fish fry

I’m sure I could count my age on
the fingers of one hand:
our landlord’s son, a fighter pilot
home on furlough, and a buddy
took my young sister and me
out of town to spend a weekend
at his family cottage
which crouched on high rocks
over a deep dark lake.

My mother may have been there;
I can’t recall — probably she was,
but I can’t picture her there.
I remember going out fishing in
the cedarstrip motorboat,
and I remember the overpowering
smell of gasoline and naptha lanterns
and kerosene and flytox sprays.
We caught two large pickerel
which he fried for breakfast
— I had never had fish
for breakfast before.
He dipped them in batter
and fried them in a black iron skillet.

Those were the main fish against which
all fish meals compare. Gordie was wearing
his air force turtle-neck and navy pants.
His bespectacled buddy wore a gray
sweatshirt and blue dungarees.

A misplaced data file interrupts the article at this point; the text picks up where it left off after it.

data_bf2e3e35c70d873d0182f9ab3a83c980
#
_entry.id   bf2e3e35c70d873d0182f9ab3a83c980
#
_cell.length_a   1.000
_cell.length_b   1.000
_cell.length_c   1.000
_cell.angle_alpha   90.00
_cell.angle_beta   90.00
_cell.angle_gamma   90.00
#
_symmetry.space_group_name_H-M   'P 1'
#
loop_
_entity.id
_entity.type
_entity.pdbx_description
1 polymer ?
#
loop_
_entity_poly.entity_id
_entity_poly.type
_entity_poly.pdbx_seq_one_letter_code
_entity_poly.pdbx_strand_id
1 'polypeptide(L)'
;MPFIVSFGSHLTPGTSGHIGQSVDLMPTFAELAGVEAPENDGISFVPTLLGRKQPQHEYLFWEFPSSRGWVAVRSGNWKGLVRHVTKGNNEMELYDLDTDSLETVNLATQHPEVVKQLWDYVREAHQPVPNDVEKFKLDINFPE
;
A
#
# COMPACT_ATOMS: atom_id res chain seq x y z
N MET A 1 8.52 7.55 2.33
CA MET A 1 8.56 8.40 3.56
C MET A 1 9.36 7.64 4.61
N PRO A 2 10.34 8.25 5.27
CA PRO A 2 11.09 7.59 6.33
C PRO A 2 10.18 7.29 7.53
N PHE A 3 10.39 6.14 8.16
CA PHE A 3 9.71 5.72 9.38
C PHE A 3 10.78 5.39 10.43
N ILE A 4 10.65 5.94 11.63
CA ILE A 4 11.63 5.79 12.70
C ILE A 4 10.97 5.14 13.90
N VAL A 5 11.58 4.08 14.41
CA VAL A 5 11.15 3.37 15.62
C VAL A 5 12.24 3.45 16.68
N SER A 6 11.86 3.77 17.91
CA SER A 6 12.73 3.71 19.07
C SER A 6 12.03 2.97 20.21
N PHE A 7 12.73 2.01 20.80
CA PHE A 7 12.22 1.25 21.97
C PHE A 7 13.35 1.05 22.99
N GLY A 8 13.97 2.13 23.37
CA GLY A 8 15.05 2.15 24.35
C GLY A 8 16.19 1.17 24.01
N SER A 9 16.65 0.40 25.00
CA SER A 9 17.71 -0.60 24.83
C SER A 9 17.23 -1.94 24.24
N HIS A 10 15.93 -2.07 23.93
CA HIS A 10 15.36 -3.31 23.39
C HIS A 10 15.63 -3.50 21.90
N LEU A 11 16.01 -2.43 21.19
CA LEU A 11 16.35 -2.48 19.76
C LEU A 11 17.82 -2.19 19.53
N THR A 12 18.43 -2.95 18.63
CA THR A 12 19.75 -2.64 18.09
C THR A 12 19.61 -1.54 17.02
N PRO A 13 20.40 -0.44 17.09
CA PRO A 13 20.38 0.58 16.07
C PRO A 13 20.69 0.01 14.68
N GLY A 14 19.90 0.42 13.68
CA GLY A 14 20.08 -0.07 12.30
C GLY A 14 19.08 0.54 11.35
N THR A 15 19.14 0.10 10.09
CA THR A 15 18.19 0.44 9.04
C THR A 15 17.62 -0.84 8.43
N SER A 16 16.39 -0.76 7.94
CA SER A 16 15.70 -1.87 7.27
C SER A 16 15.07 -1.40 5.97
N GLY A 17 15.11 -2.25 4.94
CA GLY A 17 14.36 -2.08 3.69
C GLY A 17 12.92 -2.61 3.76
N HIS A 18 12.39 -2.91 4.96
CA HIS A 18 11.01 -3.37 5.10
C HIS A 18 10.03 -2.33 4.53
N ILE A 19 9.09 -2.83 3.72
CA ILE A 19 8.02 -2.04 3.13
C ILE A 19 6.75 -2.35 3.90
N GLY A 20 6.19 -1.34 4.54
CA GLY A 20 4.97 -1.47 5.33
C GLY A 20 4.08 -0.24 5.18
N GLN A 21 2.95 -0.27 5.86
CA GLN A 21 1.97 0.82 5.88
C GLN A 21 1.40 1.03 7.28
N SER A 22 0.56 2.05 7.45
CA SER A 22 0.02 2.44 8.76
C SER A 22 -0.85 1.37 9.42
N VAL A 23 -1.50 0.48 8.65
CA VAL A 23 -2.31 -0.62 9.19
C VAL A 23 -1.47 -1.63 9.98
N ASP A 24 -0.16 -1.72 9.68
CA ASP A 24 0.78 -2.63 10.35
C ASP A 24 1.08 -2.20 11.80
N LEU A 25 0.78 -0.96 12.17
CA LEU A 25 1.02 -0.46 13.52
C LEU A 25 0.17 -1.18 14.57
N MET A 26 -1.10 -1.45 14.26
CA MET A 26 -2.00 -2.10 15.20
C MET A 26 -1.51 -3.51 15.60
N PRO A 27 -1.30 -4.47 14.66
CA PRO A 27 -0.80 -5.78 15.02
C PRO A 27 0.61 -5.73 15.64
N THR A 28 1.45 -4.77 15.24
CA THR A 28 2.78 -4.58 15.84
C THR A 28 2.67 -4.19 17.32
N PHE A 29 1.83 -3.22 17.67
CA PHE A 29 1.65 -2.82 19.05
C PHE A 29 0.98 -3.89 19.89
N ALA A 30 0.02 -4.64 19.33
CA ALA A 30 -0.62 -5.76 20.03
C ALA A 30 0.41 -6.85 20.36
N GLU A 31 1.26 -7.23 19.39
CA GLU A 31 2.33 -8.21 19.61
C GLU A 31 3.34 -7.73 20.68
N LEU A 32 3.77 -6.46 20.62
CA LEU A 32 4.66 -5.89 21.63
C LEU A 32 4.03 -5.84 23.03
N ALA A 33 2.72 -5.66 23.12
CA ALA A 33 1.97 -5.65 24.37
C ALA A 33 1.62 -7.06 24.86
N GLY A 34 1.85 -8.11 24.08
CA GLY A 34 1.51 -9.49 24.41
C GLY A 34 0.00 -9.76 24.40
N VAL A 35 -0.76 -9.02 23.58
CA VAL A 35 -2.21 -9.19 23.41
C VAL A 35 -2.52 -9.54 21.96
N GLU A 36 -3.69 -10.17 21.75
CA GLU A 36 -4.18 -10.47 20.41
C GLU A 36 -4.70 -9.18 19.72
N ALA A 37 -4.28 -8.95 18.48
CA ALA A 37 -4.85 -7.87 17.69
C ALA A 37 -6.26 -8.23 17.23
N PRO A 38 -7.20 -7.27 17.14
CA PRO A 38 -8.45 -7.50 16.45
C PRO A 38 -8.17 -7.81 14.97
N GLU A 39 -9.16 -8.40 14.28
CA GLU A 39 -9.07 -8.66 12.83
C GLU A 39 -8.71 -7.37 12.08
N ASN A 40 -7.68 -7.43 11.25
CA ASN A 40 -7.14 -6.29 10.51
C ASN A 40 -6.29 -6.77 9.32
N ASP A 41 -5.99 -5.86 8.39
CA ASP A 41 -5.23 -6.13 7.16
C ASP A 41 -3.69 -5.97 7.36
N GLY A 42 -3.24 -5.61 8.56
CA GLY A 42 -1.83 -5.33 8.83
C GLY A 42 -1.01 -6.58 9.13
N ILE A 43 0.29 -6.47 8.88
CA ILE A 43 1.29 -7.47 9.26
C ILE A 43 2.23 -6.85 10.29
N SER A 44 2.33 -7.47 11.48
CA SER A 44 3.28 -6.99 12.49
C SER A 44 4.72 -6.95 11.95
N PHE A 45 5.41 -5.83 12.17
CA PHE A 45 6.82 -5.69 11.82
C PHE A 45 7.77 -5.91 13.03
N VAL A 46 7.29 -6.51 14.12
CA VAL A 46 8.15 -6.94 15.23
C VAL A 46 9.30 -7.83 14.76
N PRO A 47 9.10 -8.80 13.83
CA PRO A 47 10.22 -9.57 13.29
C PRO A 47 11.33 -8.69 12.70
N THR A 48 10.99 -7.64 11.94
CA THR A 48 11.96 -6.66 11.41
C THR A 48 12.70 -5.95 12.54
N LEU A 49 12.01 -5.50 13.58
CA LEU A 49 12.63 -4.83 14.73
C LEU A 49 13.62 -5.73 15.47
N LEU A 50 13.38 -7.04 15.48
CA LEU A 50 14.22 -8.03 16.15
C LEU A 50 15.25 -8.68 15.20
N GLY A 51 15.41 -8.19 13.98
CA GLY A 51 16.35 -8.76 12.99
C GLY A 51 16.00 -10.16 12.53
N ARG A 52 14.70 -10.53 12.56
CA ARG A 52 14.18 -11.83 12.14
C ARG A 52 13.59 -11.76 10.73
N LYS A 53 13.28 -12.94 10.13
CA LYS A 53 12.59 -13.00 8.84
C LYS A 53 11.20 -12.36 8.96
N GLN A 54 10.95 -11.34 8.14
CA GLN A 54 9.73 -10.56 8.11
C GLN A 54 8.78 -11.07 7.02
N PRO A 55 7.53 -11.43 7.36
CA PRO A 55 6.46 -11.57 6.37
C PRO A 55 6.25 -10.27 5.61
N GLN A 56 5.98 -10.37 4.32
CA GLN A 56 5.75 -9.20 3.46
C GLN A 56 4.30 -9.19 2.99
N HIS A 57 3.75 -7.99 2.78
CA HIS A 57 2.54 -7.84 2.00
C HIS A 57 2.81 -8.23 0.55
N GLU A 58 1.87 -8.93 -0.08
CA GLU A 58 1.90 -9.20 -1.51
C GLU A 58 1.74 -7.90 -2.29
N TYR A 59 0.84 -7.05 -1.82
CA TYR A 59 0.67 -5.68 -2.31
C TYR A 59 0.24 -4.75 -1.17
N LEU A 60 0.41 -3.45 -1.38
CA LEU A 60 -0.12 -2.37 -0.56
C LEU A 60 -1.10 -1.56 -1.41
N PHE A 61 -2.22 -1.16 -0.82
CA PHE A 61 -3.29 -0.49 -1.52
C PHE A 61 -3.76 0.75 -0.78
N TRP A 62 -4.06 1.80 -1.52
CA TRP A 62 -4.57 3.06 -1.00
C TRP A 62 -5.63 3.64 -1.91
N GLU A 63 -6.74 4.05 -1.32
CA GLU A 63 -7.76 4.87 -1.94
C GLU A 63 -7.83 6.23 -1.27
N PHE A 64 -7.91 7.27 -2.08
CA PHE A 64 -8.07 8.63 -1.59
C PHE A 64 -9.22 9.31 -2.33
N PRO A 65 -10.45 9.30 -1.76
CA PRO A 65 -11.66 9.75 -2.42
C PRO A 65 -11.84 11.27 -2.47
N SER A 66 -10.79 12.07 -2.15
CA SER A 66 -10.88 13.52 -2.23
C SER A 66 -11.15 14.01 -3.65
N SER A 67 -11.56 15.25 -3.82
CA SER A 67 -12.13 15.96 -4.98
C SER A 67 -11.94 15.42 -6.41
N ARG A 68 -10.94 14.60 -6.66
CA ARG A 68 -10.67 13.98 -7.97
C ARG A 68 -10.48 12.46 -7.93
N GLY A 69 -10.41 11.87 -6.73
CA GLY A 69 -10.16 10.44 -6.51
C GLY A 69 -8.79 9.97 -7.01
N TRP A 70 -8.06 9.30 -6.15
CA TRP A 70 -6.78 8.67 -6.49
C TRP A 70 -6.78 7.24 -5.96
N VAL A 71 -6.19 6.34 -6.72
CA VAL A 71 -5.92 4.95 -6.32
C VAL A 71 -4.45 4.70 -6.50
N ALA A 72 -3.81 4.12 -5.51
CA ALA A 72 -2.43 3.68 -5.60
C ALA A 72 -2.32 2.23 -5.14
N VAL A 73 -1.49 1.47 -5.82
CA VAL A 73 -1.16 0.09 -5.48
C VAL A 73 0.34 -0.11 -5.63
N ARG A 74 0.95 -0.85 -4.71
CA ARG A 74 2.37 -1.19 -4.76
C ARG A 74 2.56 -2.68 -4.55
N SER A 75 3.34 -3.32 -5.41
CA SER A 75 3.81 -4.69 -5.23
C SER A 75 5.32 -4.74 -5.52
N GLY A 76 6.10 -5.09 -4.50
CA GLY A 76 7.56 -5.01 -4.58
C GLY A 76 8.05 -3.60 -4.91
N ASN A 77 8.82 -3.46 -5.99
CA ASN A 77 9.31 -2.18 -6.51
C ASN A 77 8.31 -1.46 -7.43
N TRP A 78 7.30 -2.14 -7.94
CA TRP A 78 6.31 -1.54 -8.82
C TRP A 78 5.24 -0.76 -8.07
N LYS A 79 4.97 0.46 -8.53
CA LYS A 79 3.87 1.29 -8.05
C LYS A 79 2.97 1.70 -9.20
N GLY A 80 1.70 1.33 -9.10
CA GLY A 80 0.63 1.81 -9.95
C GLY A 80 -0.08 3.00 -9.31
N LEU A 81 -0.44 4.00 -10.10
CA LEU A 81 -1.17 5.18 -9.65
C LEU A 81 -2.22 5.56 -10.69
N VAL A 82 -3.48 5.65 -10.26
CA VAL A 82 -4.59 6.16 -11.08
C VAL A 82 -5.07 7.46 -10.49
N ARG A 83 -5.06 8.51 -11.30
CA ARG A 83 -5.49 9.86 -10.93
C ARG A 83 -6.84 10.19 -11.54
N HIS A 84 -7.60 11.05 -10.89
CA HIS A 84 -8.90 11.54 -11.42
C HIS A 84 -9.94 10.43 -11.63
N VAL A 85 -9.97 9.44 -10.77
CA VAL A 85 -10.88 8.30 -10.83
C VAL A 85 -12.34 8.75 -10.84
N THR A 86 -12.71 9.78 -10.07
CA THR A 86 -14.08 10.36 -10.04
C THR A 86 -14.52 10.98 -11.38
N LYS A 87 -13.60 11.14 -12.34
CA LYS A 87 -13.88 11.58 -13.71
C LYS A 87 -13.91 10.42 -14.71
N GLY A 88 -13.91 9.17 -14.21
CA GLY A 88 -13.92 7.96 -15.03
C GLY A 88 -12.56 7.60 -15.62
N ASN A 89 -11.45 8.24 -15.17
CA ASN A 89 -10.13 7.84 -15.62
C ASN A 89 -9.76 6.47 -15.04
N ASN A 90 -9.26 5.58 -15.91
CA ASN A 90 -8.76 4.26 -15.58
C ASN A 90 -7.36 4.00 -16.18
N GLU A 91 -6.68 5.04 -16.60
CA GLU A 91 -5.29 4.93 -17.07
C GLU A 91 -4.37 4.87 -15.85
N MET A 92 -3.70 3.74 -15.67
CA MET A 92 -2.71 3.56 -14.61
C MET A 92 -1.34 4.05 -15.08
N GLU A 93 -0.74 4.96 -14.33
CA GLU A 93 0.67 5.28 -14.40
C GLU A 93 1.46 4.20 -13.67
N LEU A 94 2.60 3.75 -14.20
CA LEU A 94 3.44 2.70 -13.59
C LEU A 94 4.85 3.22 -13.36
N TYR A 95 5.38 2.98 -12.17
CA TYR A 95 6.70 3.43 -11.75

Mainly I remember the fish
and the times I have spent remembering
the fish: golden, steaming, delicious.

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About riverwriter

Poet, playwright, duplicate bridge player, website designer, cottager, husband, father, grandfather, former athlete, carpenter, computer helper for my friends, theatre designer, backstage polymath, retired teacher of highschool English, drama, art, a baritone singer in a barbershop quartet, who knows what else? wordcurrents is on Facebook: Doug also has a Facebook page, "Incognitio", related to his novels.
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